|Publication number||US7803107 B2|
|Application number||US 11/074,981|
|Publication date||Sep 28, 2010|
|Filing date||Mar 8, 2005|
|Priority date||Feb 19, 2003|
|Also published as||DE60326888D1, EP1606004A1, EP1606004B1, US6893393, US8647256, US20040162465, US20050148820, US20110015482, WO2004073781A1|
|Publication number||074981, 11074981, US 7803107 B2, US 7803107B2, US-B2-7803107, US7803107 B2, US7803107B2|
|Original Assignee||Boston Scientific Scimed, Inc.|
|Export Citation||BiBTeX, EndNote, RefMan|
|Patent Citations (106), Non-Patent Citations (3), Classifications (13), Legal Events (1) |
|External Links: USPTO, USPTO Assignment, Espacenet|
Guidewire locking device and method
US 7803107 B2
A locking device for a maintaining an elongated member at a selected place within a body lumen includes a substantially rigid body including an attachment portion adapted to be coupled to a proximal portion of a medical instrument. When in an operative position, the distal portion of the medical instrument is received within the body lumen and a head coupled to the substantially rigid body. The head is configured to overlie an access port of the medical device when the attachment portion is coupled to the proximal portion of the medical device in a predetermined configuration. A plurality of locking features extends from the head to immobilize a section of the elongated member relative to the medical device.
1. A locking device for maintaining a position of a first elongated member relative to a flexible endoscope while a second elongated member is withdrawn from the body lumen, the locking device comprising:
a mounting mechanism for selectively coupling the locking device to a proximal end of the endoscope;
an angled head which, when the mounting mechanism is coupled to the endoscope in a predetermined configuration, includes a first portion that overlies an opening of an access port that provides access to a working channel of an endoscope, the access port having a longitudinal axis;
a plurality of locking features extending from the head to immobilize a portion of the first elongated member relative to the endoscope;
a biopsy cap disposed on the access port; and
wherein the head includes an indexing protrusion that is disposed on a top surface of and abuts the biopsy cap when the locking device is coupled to the endoscope, wherein the head includes a second portion extending from the indexing protrusion and extending away from the opening at a shallow angle relative to the longitudinal axis of the access port.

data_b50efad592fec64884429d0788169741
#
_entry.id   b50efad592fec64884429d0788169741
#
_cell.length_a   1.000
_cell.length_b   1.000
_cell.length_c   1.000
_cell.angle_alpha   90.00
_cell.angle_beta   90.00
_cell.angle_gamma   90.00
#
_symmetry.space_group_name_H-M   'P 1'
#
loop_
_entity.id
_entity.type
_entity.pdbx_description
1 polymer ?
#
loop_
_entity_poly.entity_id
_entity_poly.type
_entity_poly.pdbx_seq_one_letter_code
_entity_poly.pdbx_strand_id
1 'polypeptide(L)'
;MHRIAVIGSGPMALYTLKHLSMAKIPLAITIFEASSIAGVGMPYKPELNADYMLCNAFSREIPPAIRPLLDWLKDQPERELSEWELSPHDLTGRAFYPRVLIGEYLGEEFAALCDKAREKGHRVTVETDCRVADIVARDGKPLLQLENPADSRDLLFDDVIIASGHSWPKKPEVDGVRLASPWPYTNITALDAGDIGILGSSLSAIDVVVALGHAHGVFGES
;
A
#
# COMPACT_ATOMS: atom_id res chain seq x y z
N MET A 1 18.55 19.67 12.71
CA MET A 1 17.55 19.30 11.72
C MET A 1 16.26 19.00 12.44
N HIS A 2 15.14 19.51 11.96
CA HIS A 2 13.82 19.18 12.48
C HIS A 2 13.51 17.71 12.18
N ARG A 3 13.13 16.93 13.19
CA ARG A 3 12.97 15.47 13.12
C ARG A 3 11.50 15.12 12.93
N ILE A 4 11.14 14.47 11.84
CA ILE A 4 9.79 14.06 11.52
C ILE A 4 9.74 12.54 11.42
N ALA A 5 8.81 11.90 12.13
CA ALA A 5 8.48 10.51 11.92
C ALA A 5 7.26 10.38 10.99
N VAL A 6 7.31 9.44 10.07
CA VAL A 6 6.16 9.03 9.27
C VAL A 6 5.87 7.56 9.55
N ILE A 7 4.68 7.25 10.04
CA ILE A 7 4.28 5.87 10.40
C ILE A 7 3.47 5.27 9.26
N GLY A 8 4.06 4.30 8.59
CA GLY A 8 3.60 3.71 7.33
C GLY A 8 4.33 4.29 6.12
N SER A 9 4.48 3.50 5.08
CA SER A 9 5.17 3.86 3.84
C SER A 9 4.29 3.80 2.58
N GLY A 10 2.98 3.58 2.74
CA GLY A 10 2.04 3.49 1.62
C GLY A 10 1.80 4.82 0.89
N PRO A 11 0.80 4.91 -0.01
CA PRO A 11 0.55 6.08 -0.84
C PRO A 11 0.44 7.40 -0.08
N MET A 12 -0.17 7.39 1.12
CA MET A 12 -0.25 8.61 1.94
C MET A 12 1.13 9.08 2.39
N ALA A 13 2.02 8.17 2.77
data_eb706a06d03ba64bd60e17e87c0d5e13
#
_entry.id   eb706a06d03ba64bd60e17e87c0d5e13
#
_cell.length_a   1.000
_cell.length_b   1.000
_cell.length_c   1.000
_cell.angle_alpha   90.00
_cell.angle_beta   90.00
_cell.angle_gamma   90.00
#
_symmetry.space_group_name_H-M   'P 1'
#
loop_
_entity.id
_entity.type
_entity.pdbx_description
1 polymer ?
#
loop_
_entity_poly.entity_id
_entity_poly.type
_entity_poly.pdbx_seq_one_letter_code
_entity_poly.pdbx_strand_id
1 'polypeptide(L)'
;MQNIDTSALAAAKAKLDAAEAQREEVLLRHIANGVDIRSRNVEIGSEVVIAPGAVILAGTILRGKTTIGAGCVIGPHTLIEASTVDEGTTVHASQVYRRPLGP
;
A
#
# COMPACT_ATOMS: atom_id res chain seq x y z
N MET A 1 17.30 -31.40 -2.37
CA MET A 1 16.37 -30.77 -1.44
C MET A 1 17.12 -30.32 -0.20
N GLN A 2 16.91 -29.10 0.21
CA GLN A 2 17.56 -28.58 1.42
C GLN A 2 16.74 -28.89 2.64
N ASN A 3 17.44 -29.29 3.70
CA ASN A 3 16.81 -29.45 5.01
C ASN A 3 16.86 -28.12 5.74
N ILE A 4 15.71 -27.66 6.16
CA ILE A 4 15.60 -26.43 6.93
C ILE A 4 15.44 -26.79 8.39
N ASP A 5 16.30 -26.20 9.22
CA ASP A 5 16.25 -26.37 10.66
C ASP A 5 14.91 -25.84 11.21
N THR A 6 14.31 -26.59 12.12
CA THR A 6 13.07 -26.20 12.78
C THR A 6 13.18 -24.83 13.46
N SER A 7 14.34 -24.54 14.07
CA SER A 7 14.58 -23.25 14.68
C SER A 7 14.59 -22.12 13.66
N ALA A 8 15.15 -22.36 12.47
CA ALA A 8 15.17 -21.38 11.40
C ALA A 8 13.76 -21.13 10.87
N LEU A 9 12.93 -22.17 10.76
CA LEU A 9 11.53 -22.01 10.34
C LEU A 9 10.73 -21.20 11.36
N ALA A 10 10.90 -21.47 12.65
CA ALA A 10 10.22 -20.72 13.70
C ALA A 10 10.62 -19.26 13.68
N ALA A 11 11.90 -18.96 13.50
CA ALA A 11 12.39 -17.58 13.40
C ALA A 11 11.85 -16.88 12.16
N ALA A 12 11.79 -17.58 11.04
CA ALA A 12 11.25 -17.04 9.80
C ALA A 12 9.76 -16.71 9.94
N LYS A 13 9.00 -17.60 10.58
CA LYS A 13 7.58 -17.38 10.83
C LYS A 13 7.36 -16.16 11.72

2. The locking device according to claim 1
, further comprising:
a locking arm extending from the head between the opening at the proximal end of the endoscope and the locking features to limit movement of a portion of the first elongated member between the opening and the locking features.
3. The locking device according to claim 2, wherein the locking arm is oriented to retain the portion of the first elongated member extending between the opening and the locking features substantially parallel to the head.
4. The locking device according to claim 1, wherein a first one of the locking features includes a frictional engagement surface for gripping the first elongated member.
5. The locking device according to claim 1, wherein a first one of the locking features includes an entry slot and a locking slot operatively connected thereto, the entry slot having a size greater than a diameter of a portion of the first elongated member to be immobilized thereby wherein a portion of the locking slot has a size smaller than the diameter of the portion of the first elongated member to be immobilized thereby.
6. The locking device according to claim 5, wherein the locking slot and the entry slot are disposed in a substantially “J-shaped” configuration.
7. The locking device according to claim 1, wherein the head is configured so that, when the mounting mechanism is coupled to the endoscope in a predetermined configuration, the locking features overlie the opening.
8. The locking device according to claim 1, further comprising an endoscope sheath assembly which slidably receives the second elongated member therein, the endoscope sheath assembly being sized to be inserted through the working channel of the endoscope.
CROSS REFERENCE OF CO-PENDING APPLICATION
This application is a continuation of U.S. application Ser. No. 10/370,173, filed Feb. 19, 2003 now U.S. Pat. No. 6,893,393 , the entire disclosure of which is incorporated herein by reference.
Endoscopic procedures to treat abnormal pathologies of the alimentary canal and the biliary tree are becoming increasingly common. Endoscopes are often used in these procedures to facilitate access to biliary, hepatic and pancreatic ducts, in addition to the larger alimentary passages. The endoscope itself can only provide access to the general area adjacent to the smaller ducts and navigation of the ducts themselves must be carried out using smaller devices, such as catheters and guidewires in conjunction with fluoroscopy. Targeted delivery of therapeutic agents and surgical procedures within the ducts is typically carried out using catheters.
Methods and devices for using catheters to access the biliary tree are described in U.S. Pat. No. 5,397,302 to Weaver et al., and in U.S. Pat. No. 5,320,602 to Karpiel, the disclosures of which are herein incorporated by reference in their entirety. In a general process, treatment of a patient's biliary tree involves introducing an endoscope in the mouth of a patient, and guiding the distal end of the endoscope through the alimentary tract until a distal opening of the endoscope is adjacent to a targeted area to be treated. Additional devices such as catheters may be introduced through the endoscope to the target area, to perform whatever procedure is required to treat the abnormal pathology. In one procedure, a distal end of the catheter is guided through the orifice of the papilla of vater, which leads into the common bile duct and the pancreatic duct. The catheter is inserted through a lumen of the endoscope, so that it emerges in the ducts at the distal end of the endoscope.